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Amy Thomson Leaves Hipgnosis to Launch Rights Management Platform

There's already a waiting list to join Thomson's new platform -- set to debut in October and allow artists to care for their own catalogs.

Hipgnosis Songs Fund’s chief catalog officer Amy Thomson is stepping down from her role at the end of September to market a customizable version of the catalog management platform she built while at the company.

Thomson has been the in-house expert managing the song catalogs acquired by the Merck Mercuriadis-founded fund since 2020, a period that coincided with Hipgnosis’ game-changing rise in the publishing rights investment business. She will remain a consultant to the company after her departure.

She tells Billboard it was time to leave because she finished the project that brought her to Hipgnosis: the creation of a platform that gives artists and their managers complete and transparent views of their portfolios, along with tools to manage them. She says it took her and a team of more than a dozen two years to build, and now that it’s done, she is launching a made-to-measure version for other companies next month.


Phase one of the new platform, which is not yet named, will launch phase one in October with handful of artists. Thomson says the service shows artists essentially “what they own and how to care for it,” and will track deal summaries, contacts, song lists and statement dates, and will include a calendar and complete digitized collection of an artist’s rights.

“After the work at Hipgnosis, which had customized elements especially designed for their needs, we are tailoring the platform for artists and managers,” Thomson says, explaining that the next phase opening next year will involve custom builds for management companies who represent multiple catalogs.

“There is already a waiting list, but the first clients I have are not only iconic but will push me to really think about every element and to maintain one key part – that it is equally clear to the artist as it is to the lawyers and business managers. This has to be a tool everyone uses.”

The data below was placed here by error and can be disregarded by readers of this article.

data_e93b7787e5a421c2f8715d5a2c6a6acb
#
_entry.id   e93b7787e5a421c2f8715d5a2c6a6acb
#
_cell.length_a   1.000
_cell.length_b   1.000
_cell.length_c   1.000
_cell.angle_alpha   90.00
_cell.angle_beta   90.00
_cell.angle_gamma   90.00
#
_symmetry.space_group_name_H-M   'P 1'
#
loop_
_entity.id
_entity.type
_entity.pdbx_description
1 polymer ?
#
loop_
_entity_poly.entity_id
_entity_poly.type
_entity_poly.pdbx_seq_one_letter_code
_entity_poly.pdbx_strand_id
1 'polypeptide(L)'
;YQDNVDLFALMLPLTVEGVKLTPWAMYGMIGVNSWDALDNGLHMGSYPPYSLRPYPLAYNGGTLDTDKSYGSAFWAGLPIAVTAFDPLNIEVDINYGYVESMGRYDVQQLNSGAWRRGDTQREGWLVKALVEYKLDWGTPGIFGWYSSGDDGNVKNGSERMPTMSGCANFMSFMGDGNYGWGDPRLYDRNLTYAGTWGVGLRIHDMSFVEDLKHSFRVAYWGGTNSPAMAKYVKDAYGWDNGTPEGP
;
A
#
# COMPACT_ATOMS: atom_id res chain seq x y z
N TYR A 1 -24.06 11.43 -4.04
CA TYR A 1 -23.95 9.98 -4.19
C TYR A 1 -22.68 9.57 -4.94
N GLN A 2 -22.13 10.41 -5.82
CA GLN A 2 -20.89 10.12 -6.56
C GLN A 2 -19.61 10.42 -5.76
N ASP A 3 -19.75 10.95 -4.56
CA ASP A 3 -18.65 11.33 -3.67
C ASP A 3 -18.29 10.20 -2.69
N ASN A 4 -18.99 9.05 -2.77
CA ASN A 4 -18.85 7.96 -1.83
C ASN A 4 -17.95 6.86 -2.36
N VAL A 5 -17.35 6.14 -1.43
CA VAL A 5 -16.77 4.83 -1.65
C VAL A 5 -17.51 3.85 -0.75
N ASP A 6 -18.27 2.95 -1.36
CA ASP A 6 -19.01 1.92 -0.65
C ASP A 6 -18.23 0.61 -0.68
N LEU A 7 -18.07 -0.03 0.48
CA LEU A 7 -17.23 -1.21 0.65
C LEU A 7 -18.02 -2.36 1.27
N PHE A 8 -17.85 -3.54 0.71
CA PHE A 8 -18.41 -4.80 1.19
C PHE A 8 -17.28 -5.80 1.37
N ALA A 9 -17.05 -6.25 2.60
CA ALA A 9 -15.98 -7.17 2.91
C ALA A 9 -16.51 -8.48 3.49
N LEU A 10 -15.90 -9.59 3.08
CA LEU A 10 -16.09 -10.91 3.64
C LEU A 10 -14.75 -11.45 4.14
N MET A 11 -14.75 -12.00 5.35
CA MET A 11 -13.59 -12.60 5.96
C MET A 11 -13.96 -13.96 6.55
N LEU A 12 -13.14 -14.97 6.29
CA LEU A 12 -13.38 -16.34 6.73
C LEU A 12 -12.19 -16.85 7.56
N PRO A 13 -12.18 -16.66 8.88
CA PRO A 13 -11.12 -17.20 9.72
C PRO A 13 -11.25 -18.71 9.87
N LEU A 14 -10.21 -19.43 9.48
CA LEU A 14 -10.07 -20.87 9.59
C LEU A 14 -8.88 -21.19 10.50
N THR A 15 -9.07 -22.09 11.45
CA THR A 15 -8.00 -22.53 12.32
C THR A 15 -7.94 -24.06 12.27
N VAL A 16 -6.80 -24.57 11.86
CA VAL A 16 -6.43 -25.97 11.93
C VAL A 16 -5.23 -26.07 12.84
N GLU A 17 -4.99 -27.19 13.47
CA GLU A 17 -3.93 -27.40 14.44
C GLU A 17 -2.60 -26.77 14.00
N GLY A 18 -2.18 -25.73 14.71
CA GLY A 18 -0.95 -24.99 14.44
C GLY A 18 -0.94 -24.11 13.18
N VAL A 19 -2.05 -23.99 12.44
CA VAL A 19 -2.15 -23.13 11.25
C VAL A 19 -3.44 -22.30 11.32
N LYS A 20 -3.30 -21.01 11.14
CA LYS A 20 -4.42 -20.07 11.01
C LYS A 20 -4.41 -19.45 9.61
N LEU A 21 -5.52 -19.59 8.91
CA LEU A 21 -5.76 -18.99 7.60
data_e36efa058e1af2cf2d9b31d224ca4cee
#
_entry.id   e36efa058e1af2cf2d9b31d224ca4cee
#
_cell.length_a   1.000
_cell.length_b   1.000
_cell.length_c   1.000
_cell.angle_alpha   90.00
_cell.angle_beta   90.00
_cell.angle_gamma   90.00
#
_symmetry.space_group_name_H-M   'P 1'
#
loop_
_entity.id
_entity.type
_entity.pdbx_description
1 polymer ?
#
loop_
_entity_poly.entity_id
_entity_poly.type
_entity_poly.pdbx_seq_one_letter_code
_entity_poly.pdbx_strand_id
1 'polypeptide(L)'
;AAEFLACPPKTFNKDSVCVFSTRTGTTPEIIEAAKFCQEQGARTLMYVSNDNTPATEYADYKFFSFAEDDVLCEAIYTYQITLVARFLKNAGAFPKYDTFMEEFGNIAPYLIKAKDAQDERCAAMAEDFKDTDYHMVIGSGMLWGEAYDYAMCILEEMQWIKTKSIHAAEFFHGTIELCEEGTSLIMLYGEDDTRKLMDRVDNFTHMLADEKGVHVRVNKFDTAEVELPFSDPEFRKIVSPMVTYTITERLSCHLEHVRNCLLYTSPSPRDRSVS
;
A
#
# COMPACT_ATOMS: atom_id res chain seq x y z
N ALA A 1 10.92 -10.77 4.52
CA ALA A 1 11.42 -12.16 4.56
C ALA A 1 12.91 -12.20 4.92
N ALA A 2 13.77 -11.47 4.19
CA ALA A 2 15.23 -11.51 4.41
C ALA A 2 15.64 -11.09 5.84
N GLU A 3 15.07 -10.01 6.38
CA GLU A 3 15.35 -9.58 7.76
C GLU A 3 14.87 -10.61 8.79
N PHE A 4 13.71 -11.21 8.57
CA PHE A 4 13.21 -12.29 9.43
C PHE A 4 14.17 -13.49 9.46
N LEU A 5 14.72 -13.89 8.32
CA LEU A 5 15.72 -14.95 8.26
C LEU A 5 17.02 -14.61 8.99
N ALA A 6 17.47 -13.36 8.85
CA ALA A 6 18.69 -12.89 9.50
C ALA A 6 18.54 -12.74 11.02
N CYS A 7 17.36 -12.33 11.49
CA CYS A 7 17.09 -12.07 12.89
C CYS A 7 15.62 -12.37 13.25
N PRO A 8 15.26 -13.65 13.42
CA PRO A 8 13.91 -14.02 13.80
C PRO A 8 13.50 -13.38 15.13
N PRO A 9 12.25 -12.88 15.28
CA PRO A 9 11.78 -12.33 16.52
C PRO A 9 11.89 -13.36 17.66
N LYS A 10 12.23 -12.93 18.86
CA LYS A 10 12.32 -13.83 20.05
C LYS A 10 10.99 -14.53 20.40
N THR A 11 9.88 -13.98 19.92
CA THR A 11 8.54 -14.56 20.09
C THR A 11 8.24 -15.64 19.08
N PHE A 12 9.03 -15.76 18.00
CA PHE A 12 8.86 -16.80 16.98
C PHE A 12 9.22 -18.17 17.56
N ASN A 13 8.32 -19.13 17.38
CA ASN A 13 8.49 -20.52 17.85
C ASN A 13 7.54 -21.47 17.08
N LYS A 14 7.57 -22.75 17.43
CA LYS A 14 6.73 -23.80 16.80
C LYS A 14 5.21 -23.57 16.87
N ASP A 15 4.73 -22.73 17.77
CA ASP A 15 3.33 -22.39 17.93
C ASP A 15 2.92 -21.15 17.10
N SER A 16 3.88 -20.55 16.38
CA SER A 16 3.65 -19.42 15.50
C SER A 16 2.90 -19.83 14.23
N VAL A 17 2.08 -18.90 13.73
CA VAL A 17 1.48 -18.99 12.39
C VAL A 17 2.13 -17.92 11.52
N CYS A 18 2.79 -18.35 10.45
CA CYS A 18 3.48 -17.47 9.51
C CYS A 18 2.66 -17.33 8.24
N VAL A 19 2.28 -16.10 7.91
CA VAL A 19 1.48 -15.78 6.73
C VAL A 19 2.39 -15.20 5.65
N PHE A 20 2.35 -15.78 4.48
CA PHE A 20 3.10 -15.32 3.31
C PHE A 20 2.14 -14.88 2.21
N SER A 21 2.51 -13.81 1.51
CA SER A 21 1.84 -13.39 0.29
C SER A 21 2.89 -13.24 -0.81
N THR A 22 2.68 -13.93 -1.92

Thomson’s decades of experience as founder of the management company ATM Artists, and manager of such acts as Swedish House Mafia, DJ Snake and Seal, have fueled an obsession with “getting to the bottom of the trail of the song as it is used globally,” she says, asserting that tracking the lifespan of a song, its previous owners and key dates buttresses the claim that songs are an asset class.

“Every single [song] is a business, an asset,” she says. “Without knowing what you own and how to manage it, catalogs break and decay.”

Thomson will stay on as a consultant to Hipgnosis, a role she said will primarily involve lobbying on behalf of Hipgnosis, and she’ll continue to sit on the Board of Session for Abba member Björn Ulvaeus. Session is Ulvaeus’s platform and app that tracks the creation and credits of records. 


In a statement provided to Billboard, Mercuriadis thanked Thomson for her “immense” contributions at the fund. “Her incomparable passion and drive are second to none,” he said. “She’s helped to shape an exciting company and we are all delighted that she will remain as a consultant… I look forward to championing her new endeavours.”